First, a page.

After that adventure the pass wasn’t far off. Iohan reached it well ahead of Sylvain and myself. I moved slowly, counting my steps; at one point I slipped and simply sat down in exhaustion before summoning the energy to proceed. Finally, I could see the top and one last push later I was there. I laid my bike against the rocks and found a place to sit, rest and snack. There was about five centimetres of snow on the ground where we were and more was coming down.
We didn’t linger too long before starting down. The trail was covered in snow at the top and was a mix of slick rocks and brush lower down. Iohan rode as much as he could, while Sylvain and I were content to walk our bikes down into the Quebrada Honda valley some 700 metres below. It wasn’t too bad of a push, especially compared to my last one, but I did manage to mangle my rain pants on my crank on the way down. Fortunately, it stopped raining and the sun came out as we reached the valley. Once again, the views were incredible as we were surrounded by more huge glacier-capped mountains. The only scar was the rumble of trucks from an illegal yet sizeable mine located in the national park.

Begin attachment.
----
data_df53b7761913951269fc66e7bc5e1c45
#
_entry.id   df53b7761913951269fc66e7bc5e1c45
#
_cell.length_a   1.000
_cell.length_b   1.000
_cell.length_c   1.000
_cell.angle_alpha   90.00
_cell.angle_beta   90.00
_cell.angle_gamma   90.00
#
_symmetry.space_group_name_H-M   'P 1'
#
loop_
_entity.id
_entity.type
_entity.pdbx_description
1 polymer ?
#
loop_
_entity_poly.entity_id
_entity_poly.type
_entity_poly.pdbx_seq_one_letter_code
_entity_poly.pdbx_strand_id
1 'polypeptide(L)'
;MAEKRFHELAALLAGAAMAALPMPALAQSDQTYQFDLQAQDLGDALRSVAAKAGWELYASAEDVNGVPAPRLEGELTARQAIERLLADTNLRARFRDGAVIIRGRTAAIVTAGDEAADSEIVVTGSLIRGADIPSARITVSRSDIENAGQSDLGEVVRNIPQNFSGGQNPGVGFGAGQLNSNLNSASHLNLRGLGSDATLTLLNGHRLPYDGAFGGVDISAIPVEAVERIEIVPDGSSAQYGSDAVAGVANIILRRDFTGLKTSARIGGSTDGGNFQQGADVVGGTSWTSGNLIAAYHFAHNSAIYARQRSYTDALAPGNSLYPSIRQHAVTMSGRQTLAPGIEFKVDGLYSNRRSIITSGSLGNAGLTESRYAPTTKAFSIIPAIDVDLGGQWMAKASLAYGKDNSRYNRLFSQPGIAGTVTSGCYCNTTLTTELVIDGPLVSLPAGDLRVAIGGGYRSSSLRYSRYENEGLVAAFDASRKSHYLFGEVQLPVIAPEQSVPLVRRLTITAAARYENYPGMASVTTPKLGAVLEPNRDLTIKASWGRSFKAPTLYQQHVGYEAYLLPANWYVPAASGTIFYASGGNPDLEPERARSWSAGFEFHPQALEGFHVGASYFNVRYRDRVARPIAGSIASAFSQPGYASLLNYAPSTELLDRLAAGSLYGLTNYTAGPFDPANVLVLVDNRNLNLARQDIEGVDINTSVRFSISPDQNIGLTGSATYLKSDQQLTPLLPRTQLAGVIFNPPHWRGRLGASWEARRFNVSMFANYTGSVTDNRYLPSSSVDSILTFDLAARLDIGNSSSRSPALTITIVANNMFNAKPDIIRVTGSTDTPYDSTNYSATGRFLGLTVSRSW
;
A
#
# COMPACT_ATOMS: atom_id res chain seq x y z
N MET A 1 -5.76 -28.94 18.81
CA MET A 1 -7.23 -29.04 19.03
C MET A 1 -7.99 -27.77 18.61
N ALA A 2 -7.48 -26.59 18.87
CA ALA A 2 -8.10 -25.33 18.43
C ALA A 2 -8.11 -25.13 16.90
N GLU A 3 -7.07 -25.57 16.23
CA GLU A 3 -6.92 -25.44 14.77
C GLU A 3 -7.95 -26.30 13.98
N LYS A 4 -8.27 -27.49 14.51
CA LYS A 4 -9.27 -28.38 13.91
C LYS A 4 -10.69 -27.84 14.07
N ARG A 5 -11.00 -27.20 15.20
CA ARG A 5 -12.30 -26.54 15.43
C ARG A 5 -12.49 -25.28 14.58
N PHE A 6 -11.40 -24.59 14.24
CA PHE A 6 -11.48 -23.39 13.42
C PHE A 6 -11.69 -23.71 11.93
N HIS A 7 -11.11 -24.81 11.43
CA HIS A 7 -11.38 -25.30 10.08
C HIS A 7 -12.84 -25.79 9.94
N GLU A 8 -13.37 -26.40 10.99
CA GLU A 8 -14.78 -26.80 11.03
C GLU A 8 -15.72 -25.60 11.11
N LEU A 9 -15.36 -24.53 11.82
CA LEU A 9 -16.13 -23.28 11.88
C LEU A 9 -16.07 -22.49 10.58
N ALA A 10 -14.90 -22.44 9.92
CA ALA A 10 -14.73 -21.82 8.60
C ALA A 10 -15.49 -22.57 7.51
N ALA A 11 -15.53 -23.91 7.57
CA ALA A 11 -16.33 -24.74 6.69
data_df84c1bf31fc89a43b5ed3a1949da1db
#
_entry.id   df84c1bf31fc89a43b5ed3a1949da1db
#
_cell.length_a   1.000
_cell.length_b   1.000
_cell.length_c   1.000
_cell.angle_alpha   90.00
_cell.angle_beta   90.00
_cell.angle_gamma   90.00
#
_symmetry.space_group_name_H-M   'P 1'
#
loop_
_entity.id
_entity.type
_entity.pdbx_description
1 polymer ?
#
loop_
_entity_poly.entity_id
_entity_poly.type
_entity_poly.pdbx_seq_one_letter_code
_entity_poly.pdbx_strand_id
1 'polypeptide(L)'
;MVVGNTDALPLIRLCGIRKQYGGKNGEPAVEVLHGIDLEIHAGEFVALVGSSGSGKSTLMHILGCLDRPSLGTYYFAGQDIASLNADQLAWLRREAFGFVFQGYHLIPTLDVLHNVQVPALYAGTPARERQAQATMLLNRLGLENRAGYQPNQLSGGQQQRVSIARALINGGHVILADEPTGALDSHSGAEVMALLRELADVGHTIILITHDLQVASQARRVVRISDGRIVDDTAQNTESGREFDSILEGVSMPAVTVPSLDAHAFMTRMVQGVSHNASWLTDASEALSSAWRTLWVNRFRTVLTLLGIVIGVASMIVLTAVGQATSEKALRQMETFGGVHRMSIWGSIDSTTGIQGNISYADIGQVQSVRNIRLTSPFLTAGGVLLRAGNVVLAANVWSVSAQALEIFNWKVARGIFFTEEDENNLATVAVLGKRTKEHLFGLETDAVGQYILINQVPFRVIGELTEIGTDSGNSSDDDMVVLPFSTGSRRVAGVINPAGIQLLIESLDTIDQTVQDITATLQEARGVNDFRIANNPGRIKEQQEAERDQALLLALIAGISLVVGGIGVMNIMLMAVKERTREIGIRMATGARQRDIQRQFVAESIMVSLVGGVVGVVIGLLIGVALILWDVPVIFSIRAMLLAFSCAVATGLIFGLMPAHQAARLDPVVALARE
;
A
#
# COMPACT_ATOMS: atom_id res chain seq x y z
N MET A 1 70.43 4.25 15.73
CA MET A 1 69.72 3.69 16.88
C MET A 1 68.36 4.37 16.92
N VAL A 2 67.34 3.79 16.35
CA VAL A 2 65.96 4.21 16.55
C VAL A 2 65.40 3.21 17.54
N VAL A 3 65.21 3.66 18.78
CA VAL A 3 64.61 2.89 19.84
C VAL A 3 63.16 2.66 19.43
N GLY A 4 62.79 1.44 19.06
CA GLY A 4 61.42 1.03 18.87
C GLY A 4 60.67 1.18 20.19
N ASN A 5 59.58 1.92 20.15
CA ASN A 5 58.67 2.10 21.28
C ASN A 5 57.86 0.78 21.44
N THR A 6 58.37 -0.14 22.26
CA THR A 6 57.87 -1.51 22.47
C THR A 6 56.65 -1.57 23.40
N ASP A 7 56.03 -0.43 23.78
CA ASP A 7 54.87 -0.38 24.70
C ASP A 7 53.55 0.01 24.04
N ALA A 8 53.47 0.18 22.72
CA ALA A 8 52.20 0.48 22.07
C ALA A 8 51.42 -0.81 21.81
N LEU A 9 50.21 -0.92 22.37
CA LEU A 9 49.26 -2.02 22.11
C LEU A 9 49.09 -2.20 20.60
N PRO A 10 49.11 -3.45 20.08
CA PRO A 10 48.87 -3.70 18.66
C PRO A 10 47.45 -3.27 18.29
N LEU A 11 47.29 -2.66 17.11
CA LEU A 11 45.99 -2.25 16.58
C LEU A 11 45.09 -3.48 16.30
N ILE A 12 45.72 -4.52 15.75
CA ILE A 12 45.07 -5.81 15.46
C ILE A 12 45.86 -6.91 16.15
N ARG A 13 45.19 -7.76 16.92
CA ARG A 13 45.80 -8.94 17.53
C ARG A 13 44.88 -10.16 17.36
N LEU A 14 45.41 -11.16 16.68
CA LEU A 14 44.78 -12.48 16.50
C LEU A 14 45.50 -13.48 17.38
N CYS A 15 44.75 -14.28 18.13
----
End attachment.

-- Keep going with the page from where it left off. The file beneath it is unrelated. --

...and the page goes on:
I reached the valley floor just before one and pulled up the route to Huaraz. I had five hours to go 50ish kilometres. Iohan and Sylvain had no deadline, so they went to the far end of the valley to find a place to camp, while I bombed down the road back to civilization. It was a beautiful ride through colourful farmland back to the highway and I made it to Huaraz with time to spare. I got myself a private room at the Casa Blanca Backpackers Hostel and spent the next day doing laundry and drying out my camping gear. And then it was off to Lima to meet my parents for an extended break from the ride.